David Laborde, FAO, Italy
David Laborde is the Director for Agrifood Economics division at the Food and Agriculture Organization (FAO) of the United Nations since February 20231. In this role, he supervises a number of flagship publications, such as the State of Food Security and Nutrition (SOFI) or the State of Food and Agriculture (SOFA), and leads the division’s work on policy monitoring, policy reform, and realignment of incentives to support agrifood system transformation. He also provides leadership on two priority areas for the institution: resilience and bioeconomy.
Before joining FAO, David Laborde worked at the International Food Policy Research Institute of the CGIAR in Washington D.C. for 16 years as part of the Markets, Trade, and Institution Division. He led the research theme on Macroeconomics and Trade and was also co-director of the Ceres2030 project.
David Laborde’s research interests include food security and nutrition, especially in the context of globalization and climate change. He has worked extensively on measuring and modeling domestic and border farm and food policies in a general equilibrium context, as well as on reforms of these policies facing environmental (climate change, biofuels, sustainability) and social (poverty) issues1. Since 2015, he has been focusing on costing the roadmap to achieving SDG2 in a globalized context while considering the role of goods, capital, and migration flows while delivering on key climate actions.
David Laborde has developed a number of partial equilibrium models, in particular the MIRAGE and MIRAGRODEP models, and databases such as MAcMapHS6 on tariffs as well as TASTE software. He is a contributor to the GAP database and a GTAP research fellow since 2005. For his contributions, he received the Alan Powell award in 2018.
Throughout his career, David Laborde has published extensively with more than 150 publications, and edited a number of books and high level policy reports.
Talk: Adapting to the new normal: Challenges and solutions to deliver sustainable food security and nutrition in an era of poly-crisis
Abstract: The first part of the presentation will focus on the recent evolution of food security, and nutrition, and the underlying drivers. It will be based on the State of Food Security and Nutrition in the World (SOFI) 2023 report. The report highlights that global progress in ending hunger has stalled at unacceptably high levels. In our era of poly-crisis, this evolution has been driven by specific disruptors, climate extremes, economic slowdowns, and downturns, in the context of growing inequality. These different elements, with compound effects are challenging our efforts to achieve the SDGs. The proportion of the world population facing chronic hunger in 2022 was about 9.2 percent, compared to 7.9 percent in 2019. After increasing sharply in 2020 in the midst of the global pandemic, and rising more slowly in 2021 to 9.3 percent, the prevalence of undernourishment ceased to increase from 2021 to 2022. The economic recovery from the pandemic helped to stem the rising tide of hunger, at least at the global level. However, since it was introduced in 2015, the objective of eliminating hunger by 2030 has never seemed farther than today. The positive effects of the post-COVID 19 recovery have been limited by the countervailing winds caused by the global repercussions of the war in Ukraine and rising prices of food, agricultural inputs and energy, together with other drivers of food insecurity such as conflicts and weather-related events. Other food security and nutrition indicators provide a similar picture. Beyond caloric hunger, the presentation will focus on the affordability of healthy diets and how such indicator has become increasingly relevant to address various forms of malnutrition, in particular, in the context of the cost-of-living crisis felt around the world.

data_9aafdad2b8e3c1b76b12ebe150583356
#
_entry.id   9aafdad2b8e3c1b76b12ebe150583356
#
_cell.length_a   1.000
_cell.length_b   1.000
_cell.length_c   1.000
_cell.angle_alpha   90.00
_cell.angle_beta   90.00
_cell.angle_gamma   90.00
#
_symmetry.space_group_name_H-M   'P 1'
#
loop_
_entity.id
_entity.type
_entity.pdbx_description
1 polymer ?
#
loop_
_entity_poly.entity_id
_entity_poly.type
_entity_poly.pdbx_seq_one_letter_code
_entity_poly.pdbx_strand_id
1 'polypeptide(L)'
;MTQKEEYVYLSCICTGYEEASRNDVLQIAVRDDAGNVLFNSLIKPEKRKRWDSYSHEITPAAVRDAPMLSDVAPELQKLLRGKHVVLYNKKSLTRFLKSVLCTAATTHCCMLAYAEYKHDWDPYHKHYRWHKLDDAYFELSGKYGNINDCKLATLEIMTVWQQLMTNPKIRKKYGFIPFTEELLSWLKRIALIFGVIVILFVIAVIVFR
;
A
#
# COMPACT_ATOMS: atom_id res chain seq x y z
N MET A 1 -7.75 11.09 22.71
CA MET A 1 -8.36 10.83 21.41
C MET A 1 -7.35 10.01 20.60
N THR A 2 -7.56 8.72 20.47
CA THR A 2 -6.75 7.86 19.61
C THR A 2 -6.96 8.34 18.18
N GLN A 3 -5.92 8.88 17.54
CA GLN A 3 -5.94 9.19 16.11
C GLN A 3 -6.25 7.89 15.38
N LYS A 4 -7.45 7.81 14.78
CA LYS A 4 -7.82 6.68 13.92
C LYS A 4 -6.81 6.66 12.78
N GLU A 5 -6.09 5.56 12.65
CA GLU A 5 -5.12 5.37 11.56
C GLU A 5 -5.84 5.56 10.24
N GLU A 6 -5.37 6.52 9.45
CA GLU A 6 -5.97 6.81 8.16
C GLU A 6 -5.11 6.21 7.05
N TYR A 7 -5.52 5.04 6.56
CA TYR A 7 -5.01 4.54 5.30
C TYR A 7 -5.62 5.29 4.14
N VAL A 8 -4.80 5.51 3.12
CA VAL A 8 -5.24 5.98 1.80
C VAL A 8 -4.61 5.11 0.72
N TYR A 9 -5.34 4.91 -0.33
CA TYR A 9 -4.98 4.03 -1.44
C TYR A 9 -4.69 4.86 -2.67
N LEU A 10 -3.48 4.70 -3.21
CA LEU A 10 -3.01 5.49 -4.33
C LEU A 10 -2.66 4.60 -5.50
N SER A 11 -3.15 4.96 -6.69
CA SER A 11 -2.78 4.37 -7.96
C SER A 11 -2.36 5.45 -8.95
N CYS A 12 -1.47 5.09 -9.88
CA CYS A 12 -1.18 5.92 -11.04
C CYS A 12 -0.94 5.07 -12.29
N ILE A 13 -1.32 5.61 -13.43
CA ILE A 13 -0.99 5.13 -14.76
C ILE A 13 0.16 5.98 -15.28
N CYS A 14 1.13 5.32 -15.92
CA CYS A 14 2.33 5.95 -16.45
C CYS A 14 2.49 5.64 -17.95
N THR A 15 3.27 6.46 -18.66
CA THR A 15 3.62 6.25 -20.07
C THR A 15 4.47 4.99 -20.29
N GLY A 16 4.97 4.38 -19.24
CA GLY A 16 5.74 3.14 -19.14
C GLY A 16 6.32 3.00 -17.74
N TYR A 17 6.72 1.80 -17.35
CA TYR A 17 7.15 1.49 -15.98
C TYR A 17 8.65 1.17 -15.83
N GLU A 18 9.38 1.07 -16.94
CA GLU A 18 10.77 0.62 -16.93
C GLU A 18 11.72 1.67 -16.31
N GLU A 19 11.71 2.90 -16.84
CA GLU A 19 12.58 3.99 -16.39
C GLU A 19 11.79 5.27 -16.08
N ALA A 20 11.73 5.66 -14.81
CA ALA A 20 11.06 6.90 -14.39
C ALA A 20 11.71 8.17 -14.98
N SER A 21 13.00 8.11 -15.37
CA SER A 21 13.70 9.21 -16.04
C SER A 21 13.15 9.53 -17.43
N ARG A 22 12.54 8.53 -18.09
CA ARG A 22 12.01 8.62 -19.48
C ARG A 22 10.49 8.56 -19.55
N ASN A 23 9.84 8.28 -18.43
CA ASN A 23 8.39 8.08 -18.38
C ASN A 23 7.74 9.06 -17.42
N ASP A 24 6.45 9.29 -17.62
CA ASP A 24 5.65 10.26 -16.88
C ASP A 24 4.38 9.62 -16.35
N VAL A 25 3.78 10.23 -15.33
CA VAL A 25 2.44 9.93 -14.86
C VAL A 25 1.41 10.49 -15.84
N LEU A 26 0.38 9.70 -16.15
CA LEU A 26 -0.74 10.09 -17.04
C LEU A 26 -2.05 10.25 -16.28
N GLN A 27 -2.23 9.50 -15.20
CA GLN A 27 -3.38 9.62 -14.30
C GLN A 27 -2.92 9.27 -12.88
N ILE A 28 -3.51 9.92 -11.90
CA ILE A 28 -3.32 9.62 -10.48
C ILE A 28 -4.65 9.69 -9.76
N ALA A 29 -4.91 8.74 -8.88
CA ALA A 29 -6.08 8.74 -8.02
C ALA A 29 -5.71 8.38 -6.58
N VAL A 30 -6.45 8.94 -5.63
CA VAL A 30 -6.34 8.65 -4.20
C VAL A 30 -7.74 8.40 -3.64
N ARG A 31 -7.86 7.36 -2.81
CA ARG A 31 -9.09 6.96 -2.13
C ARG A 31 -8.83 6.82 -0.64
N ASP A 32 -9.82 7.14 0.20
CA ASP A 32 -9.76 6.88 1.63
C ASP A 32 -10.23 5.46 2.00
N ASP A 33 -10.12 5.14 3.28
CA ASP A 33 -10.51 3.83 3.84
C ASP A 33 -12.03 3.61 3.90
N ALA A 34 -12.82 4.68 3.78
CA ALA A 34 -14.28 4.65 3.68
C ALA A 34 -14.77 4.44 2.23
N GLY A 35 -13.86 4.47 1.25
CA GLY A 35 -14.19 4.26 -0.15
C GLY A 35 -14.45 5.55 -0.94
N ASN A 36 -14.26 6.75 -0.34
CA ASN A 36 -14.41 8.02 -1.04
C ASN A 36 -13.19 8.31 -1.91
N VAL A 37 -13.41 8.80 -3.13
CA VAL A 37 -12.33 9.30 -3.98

Based on this situation, and the associated cost of agrifood system failures, including hidden costs as illustrated in the State of Food and Agriculture (SOFA) 2023 report, the second part of the presentation will focus on solutions using the latest FAO report: Achieving SDG 2 without breaching the 1.5 °C threshold: A global roadmap as an illustration of integrated and system-level strategy to provide good food for all, today and tomorrow. The FAO Global Roadmap outlines how the transformation of agrifood systems should address food security and nutrition needs and facilitate actions aligned with mitigation, adaptation, and resilience objectives under the larger umbrella of climate action. It encompasses a diverse portfolio of 120 actions grouped into ten domains of actions including: livestock, crops, fisheries and aquaculture, clean energy, food loss and waste, forests and wetlands, healthy diets, soil and water, data, and inclusive policies. In addition, 20 global milestones have been identified as key control points to track progress and foster accountability. The Roadmap involves an extensive process which started at COP28 in 2023 and spans three years. It commences with a global vision for what ails agrifood systems today and goes on to explore financing options for the required actions, culminating in a discussion of how to attract concrete investment and policy packages by the time COP30 takes place.
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